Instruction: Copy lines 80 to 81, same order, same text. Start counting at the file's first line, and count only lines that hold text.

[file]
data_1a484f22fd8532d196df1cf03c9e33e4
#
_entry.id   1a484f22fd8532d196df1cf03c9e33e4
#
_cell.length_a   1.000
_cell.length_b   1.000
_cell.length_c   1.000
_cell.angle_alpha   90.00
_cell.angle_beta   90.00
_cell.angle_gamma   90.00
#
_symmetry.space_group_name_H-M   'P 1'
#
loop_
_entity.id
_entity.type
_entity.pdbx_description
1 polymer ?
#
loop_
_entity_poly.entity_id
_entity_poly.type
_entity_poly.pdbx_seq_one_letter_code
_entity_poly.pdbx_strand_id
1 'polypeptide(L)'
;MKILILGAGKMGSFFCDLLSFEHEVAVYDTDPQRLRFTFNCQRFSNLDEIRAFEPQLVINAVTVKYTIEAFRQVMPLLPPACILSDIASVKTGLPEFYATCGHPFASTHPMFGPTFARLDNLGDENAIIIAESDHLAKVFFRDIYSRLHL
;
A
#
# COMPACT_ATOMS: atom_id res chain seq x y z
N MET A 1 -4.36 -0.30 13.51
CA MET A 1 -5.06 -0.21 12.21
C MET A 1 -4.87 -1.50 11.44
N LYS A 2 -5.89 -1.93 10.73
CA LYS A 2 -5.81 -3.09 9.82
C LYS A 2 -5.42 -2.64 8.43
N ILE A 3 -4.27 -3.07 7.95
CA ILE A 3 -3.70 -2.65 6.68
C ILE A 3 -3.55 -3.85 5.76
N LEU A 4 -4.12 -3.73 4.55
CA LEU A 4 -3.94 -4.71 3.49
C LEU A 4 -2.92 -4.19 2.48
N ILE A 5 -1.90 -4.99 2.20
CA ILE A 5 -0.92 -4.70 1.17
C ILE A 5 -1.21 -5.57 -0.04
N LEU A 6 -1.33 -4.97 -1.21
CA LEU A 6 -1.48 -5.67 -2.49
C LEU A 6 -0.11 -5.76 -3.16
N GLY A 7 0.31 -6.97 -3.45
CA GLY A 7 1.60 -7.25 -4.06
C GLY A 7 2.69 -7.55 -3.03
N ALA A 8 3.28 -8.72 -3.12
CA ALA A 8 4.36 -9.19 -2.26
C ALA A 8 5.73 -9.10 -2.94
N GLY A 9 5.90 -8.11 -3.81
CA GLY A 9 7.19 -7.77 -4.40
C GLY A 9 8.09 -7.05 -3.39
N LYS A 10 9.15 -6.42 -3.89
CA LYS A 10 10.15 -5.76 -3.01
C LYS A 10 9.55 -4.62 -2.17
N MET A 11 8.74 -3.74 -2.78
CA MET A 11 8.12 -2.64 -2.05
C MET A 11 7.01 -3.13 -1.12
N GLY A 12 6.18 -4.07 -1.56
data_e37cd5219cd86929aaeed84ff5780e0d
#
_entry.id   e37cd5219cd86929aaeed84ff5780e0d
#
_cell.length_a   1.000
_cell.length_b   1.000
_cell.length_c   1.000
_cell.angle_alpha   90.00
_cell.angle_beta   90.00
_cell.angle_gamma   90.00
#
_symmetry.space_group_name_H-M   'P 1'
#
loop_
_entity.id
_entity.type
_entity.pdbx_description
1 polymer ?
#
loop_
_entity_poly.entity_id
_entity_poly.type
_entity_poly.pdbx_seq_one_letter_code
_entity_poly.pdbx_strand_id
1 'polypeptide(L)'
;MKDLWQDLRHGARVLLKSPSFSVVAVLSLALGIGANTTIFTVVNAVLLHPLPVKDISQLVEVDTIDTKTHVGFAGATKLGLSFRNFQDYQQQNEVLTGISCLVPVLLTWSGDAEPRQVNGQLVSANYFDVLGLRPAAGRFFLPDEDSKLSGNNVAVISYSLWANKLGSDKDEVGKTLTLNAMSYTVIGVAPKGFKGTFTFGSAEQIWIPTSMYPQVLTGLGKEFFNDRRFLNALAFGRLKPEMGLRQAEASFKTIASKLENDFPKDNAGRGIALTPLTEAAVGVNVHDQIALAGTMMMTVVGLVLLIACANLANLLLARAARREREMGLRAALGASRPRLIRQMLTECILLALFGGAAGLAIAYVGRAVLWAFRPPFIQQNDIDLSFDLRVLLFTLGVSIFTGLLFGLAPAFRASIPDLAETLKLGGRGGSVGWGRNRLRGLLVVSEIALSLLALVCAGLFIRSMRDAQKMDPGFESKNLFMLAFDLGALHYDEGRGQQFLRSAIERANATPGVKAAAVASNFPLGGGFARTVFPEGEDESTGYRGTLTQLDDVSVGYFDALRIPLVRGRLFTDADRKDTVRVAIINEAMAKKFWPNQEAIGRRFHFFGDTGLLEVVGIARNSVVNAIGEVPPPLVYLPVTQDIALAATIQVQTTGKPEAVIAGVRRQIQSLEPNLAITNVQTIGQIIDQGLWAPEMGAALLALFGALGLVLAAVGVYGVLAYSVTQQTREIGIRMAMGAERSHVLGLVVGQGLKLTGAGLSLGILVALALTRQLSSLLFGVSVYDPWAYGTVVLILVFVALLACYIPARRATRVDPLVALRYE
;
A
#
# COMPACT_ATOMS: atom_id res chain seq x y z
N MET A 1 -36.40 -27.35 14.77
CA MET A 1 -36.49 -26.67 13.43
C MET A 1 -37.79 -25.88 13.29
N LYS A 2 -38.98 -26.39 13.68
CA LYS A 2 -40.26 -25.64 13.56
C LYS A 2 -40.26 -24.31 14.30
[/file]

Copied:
_entity.type
_entity.pdbx_description